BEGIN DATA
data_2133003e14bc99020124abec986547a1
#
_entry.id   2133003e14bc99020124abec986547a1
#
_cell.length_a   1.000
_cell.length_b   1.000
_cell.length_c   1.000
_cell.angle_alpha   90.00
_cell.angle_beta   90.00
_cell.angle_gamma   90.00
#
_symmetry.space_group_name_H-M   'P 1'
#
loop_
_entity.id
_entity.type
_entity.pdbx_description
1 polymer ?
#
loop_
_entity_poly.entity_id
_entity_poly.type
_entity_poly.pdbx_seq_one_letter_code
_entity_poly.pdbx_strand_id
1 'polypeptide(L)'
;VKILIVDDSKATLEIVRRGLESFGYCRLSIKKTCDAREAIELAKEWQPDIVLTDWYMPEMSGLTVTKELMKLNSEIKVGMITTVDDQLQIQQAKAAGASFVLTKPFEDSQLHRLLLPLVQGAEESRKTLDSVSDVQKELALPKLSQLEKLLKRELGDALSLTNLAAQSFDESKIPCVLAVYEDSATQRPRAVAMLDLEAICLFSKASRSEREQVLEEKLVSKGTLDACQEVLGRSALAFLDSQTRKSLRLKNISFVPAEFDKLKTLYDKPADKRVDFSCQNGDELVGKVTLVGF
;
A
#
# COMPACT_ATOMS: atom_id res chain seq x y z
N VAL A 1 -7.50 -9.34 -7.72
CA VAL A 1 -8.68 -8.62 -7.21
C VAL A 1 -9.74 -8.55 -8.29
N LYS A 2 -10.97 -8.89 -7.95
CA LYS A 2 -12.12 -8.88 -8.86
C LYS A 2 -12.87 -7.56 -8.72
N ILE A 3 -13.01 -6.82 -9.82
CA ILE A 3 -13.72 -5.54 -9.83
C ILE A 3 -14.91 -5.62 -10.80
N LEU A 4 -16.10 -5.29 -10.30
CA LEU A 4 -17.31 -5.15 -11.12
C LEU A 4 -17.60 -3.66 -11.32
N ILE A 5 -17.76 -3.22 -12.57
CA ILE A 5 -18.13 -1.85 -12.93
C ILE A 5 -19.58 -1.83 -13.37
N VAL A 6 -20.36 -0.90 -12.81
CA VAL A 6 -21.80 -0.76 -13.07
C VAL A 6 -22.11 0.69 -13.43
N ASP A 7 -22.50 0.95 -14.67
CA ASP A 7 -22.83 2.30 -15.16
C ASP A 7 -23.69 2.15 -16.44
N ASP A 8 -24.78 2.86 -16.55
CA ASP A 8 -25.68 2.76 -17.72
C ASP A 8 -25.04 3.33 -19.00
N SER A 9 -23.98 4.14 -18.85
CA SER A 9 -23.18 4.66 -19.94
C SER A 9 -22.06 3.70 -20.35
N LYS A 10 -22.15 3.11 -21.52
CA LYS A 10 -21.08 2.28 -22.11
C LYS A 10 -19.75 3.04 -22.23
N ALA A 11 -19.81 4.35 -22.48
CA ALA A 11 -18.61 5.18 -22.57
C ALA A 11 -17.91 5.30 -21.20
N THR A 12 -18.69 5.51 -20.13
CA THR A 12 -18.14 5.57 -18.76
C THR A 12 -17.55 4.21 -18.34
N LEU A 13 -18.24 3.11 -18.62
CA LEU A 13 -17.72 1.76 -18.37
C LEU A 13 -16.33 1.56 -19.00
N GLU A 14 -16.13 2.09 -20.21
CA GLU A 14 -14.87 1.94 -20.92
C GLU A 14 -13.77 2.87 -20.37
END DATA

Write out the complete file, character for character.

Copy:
data_2133003e14bc99020124abec986547a1
#
_entry.id   2133003e14bc99020124abec986547a1
#
_cell.length_a   1.000
_cell.length_b   1.000
_cell.length_c   1.000
_cell.angle_alpha   90.00
_cell.angle_beta   90.00
_cell.angle_gamma   90.00
#
_symmetry.space_group_name_H-M   'P 1'
#
loop_
_entity.id
_entity.type
_entity.pdbx_description
1 polymer ?
#
loop_
_entity_poly.entity_id
_entity_poly.type
_entity_poly.pdbx_seq_one_letter_code
_entity_poly.pdbx_strand_id
1 'polypeptide(L)'
;VKILIVDDSKATLEIVRRGLESFGYCRLSIKKTCDAREAIELAKEWQPDIVLTDWYMPEMSGLTVTKELMKLNSEIKVGMITTVDDQLQIQQAKAAGASFVLTKPFEDSQLHRLLLPLVQGAEESRKTLDSVSDVQKELALPKLSQLEKLLKRELGDALSLTNLAAQSFDESKIPCVLAVYEDSATQRPRAVAMLDLEAICLFSKASRSEREQVLEEKLVSKGTLDACQEVLGRSALAFLDSQTRKSLRLKNISFVPAEFDKLKTLYDKPADKRVDFSCQNGDELVGKVTLVGF
;
A
#
# COMPACT_ATOMS: atom_id res chain seq x y z
N VAL A 1 -7.50 -9.34 -7.72
CA VAL A 1 -8.68 -8.62 -7.21
C VAL A 1 -9.74 -8.55 -8.29
N LYS A 2 -10.97 -8.89 -7.95
CA LYS A 2 -12.12 -8.88 -8.86
C LYS A 2 -12.87 -7.56 -8.72
N ILE A 3 -13.01 -6.82 -9.82
CA ILE A 3 -13.72 -5.54 -9.83
C ILE A 3 -14.91 -5.62 -10.80
N LEU A 4 -16.10 -5.29 -10.30
CA LEU A 4 -17.31 -5.15 -11.12
C LEU A 4 -17.60 -3.66 -11.32
N ILE A 5 -17.76 -3.22 -12.57
CA ILE A 5 -18.13 -1.85 -12.93
C ILE A 5 -19.58 -1.83 -13.37
N VAL A 6 -20.36 -0.90 -12.81
CA VAL A 6 -21.80 -0.76 -13.07
C VAL A 6 -22.11 0.69 -13.43
N ASP A 7 -22.50 0.95 -14.67
CA ASP A 7 -22.83 2.30 -15.16
C ASP A 7 -23.69 2.15 -16.44
N ASP A 8 -24.78 2.86 -16.55
CA ASP A 8 -25.68 2.76 -17.72
C ASP A 8 -25.04 3.33 -19.00
N SER A 9 -23.98 4.14 -18.85
CA SER A 9 -23.18 4.66 -19.94
C SER A 9 -22.06 3.70 -20.35
N LYS A 10 -22.15 3.11 -21.52
CA LYS A 10 -21.08 2.28 -22.11
C LYS A 10 -19.75 3.04 -22.23
N ALA A 11 -19.81 4.35 -22.48
CA ALA A 11 -18.61 5.18 -22.57
C ALA A 11 -17.91 5.30 -21.20
N THR A 12 -18.69 5.51 -20.13
CA THR A 12 -18.14 5.57 -18.76
C THR A 12 -17.55 4.21 -18.34
N LEU A 13 -18.24 3.11 -18.62
CA LEU A 13 -17.72 1.76 -18.37
C LEU A 13 -16.33 1.56 -19.00
N GLU A 14 -16.13 2.09 -20.21
CA GLU A 14 -14.87 1.94 -20.92
C GLU A 14 -13.77 2.87 -20.37